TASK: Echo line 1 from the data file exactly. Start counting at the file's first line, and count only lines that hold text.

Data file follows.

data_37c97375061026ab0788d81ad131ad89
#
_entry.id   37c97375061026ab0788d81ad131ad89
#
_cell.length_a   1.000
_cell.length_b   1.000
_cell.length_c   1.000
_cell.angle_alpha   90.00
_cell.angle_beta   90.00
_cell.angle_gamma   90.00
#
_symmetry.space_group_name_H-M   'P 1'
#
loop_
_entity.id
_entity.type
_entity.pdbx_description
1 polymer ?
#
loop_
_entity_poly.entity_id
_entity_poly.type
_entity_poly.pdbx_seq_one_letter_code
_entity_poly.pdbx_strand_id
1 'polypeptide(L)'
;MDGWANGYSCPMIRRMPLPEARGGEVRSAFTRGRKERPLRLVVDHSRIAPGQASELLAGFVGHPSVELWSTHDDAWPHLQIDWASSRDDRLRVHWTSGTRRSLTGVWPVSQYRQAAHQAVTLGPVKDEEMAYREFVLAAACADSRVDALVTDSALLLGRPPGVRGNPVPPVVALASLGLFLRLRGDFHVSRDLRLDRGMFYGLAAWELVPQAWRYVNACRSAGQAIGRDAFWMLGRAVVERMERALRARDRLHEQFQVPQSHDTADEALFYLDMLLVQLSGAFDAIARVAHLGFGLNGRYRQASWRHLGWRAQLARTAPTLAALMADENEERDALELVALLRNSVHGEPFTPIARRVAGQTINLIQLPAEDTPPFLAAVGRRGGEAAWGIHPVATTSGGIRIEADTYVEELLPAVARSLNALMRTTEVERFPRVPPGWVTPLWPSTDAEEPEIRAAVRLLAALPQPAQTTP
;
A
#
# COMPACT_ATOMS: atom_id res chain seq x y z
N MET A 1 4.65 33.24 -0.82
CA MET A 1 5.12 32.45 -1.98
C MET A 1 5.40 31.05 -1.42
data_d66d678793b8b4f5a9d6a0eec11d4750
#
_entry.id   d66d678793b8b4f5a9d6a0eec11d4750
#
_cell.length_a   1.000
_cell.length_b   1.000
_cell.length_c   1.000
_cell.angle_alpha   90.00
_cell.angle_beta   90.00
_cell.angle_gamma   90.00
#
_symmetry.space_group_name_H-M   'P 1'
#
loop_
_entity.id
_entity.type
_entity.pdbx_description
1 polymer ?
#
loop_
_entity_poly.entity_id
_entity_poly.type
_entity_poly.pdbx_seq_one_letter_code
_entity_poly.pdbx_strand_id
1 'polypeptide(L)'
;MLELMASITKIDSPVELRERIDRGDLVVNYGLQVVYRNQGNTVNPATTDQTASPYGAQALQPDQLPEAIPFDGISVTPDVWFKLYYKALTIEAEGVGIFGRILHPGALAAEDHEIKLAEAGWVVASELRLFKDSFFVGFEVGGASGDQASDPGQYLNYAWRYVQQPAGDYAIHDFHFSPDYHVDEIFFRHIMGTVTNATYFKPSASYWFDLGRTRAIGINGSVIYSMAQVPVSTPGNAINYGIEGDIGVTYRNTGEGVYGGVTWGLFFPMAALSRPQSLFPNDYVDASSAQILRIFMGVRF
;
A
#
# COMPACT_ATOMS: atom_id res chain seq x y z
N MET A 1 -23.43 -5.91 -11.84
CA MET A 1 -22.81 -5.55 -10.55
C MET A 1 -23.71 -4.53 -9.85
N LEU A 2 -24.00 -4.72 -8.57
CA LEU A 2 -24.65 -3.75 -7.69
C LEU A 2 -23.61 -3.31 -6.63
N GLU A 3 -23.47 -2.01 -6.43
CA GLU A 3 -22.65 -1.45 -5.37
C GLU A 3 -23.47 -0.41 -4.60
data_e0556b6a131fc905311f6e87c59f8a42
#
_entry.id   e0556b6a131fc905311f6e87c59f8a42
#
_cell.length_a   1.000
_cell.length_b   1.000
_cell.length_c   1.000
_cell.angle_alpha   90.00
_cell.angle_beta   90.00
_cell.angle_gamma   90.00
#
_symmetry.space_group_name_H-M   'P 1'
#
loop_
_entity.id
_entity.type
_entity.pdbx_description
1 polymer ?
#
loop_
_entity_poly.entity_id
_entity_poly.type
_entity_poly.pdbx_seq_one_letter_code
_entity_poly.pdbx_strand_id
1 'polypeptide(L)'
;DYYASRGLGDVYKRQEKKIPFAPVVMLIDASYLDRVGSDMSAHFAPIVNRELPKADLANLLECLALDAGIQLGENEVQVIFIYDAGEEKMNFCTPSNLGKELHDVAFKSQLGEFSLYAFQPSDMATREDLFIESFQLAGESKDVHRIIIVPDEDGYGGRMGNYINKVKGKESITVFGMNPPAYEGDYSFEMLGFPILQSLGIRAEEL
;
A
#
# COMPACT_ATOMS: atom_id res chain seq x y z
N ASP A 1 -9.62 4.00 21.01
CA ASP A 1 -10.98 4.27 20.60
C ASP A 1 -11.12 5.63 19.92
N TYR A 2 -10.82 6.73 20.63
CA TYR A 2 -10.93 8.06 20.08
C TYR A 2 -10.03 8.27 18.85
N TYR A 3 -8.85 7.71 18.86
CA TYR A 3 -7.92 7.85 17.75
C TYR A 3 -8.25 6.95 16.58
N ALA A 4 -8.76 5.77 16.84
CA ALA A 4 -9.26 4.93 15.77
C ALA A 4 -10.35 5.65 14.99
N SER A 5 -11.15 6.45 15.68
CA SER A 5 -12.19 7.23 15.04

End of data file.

data_37c97375061026ab0788d81ad131ad89